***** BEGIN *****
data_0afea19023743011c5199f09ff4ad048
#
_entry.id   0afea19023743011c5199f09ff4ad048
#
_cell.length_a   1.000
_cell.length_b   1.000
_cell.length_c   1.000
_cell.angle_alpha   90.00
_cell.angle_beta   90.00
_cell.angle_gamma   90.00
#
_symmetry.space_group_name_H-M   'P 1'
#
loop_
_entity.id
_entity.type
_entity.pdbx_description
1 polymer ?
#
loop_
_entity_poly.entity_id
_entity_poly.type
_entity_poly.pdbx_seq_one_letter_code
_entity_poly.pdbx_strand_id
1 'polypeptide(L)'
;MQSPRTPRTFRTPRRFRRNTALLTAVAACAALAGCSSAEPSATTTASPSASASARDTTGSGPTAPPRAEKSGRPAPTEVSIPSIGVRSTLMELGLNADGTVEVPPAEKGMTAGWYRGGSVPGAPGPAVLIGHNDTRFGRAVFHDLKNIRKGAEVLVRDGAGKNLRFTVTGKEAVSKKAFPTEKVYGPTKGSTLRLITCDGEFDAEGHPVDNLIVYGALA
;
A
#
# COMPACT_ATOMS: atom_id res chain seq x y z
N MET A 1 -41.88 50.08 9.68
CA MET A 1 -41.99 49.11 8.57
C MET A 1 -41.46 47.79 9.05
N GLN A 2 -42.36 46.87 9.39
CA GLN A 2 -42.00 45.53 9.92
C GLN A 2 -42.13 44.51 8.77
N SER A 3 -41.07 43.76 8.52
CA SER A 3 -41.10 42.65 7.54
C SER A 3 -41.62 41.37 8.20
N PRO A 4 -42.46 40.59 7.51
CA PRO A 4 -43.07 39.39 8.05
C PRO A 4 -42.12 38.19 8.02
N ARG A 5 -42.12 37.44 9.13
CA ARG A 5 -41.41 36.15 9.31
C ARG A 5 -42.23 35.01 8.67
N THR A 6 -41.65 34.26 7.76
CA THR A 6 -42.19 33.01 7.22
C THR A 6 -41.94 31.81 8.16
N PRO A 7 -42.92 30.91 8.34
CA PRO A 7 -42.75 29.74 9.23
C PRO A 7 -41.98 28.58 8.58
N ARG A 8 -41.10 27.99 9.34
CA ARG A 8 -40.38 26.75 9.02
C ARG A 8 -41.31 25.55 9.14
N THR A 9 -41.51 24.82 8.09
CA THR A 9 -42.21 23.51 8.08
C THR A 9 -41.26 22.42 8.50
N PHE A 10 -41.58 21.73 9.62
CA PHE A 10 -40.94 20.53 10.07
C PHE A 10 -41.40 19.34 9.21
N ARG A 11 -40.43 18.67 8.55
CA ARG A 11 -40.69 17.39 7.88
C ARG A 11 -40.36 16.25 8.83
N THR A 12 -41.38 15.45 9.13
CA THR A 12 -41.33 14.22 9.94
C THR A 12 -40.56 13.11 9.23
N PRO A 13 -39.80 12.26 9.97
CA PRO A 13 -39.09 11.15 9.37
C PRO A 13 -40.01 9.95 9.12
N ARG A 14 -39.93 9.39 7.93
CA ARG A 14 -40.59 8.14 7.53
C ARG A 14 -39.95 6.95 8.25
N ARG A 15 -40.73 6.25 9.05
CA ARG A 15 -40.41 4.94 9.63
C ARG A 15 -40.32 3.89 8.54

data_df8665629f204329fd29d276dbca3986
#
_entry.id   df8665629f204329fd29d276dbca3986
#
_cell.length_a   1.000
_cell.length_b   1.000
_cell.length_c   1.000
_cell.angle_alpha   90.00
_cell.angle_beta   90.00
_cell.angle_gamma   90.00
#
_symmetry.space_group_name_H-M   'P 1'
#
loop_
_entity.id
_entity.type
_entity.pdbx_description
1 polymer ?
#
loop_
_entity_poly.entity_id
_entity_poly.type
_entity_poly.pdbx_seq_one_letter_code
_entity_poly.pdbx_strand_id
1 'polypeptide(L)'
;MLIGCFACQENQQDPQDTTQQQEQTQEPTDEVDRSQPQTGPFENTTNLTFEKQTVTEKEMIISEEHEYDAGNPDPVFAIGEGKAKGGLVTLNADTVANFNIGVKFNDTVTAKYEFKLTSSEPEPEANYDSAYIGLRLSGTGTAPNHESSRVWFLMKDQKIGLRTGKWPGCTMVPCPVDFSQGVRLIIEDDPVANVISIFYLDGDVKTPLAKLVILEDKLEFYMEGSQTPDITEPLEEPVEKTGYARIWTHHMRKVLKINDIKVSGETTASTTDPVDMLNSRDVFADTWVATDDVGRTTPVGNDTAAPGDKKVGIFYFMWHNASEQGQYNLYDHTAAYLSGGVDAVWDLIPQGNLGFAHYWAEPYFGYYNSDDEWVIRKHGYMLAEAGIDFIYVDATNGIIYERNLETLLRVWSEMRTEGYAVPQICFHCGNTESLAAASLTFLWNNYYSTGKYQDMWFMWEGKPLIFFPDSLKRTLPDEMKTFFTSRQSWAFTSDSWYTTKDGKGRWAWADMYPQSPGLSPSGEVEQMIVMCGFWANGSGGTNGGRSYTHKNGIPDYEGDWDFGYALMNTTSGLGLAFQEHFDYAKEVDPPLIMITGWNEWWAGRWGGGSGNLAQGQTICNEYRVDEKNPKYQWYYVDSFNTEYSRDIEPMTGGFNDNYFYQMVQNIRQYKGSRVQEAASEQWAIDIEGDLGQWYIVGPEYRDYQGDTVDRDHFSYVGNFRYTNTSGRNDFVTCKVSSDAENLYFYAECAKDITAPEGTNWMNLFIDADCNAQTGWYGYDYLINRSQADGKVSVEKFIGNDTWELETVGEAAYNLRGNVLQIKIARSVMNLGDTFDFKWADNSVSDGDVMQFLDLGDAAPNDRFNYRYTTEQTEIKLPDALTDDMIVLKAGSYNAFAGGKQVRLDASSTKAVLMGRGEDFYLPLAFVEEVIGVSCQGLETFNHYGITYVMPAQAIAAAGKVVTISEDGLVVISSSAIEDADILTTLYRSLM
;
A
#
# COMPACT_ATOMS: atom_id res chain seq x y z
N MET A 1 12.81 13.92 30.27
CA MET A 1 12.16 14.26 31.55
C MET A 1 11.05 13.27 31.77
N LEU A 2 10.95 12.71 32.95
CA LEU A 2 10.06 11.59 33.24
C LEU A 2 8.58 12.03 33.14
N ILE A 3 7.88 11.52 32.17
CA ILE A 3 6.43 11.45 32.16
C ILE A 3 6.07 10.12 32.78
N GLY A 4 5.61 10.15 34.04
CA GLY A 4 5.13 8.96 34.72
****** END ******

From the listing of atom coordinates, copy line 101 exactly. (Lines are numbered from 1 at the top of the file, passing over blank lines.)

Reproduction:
;MLIGCFACQENQQDPQDTTQQQEQTQEPTDEVDRSQPQTGPFENTTNLTFEKQTVTEKEMIISEEHEYDAGNPDPVFAIGEGKAKGGLVTLNADTVANFNIGVKFNDTVTAKYEFKLTSSEPEPEANYDSAYIGLRLSGTGTAPNHESSRVWFLMKDQKIGLRTGKWPGCTMVPCPVDFSQGVRLIIEDDPVANVISIFYLDGDVKTPLAKLVILEDKLEFYMEGSQTPDITEPLEEPVEKTGYARIWTHHMRKVLKINDIKVSGETTASTTDPVDMLNSRDVFADTWVATDDVGRTTPVGNDTAAPGDKKVGIFYFMWHNASEQGQYNLYDHTAAYLSGGVDAVWDLIPQGNLGFAHYWAEPYFGYYNSDDEWVIRKHGYMLAEAGIDFIYVDATNGIIYERNLETLLRVWSEMRTEGYAVPQICFHCGNTESLAAASLTFLWNNYYSTGKYQDMWFMWEGKPLIFFPDSLKRTLPDEMKTFFTSRQSWAFTSDSWYTTKDGKGRWAWADMYPQSPGLSPSGEVEQMIVMCGFWANGSGGTNGGRSYTHKNGIPDYEGDWDFGYALMNTTSGLGLAFQEHFDYAKEVDPPLIMITGWNEWWAGRWGGGSGNLAQGQTICNEYRVDEKNPKYQWYYVDSFNTEYSRDIEPMTGGFNDNYFYQMVQNIRQYKGSRVQEAASEQWAIDIEGDLGQWYIVGPEYRDYQGDTVDRDHFSYVGNFRYTNTSGRNDFVTCKVSSDAENLYFYAECAKDITAPEGTNWMNLFIDADCNAQTGWYGYDYLINRSQADGKVSVEKFIGNDTWELETVGEAAYNLRGNVLQIKIARSVMNLGDTFDFKWADNSVSDGDVMQFLDLGDAAPNDRFNYRYTTEQTEIKLPDALTDDMIVLKAGSYNAFAGGKQVRLDASSTKAVLMGRGEDFYLPLAFVEEVIGVSCQGLETFNHYGITYVMPAQAIAAAGKVVTISEDGLVVISSSAIEDADILTTLYRSLM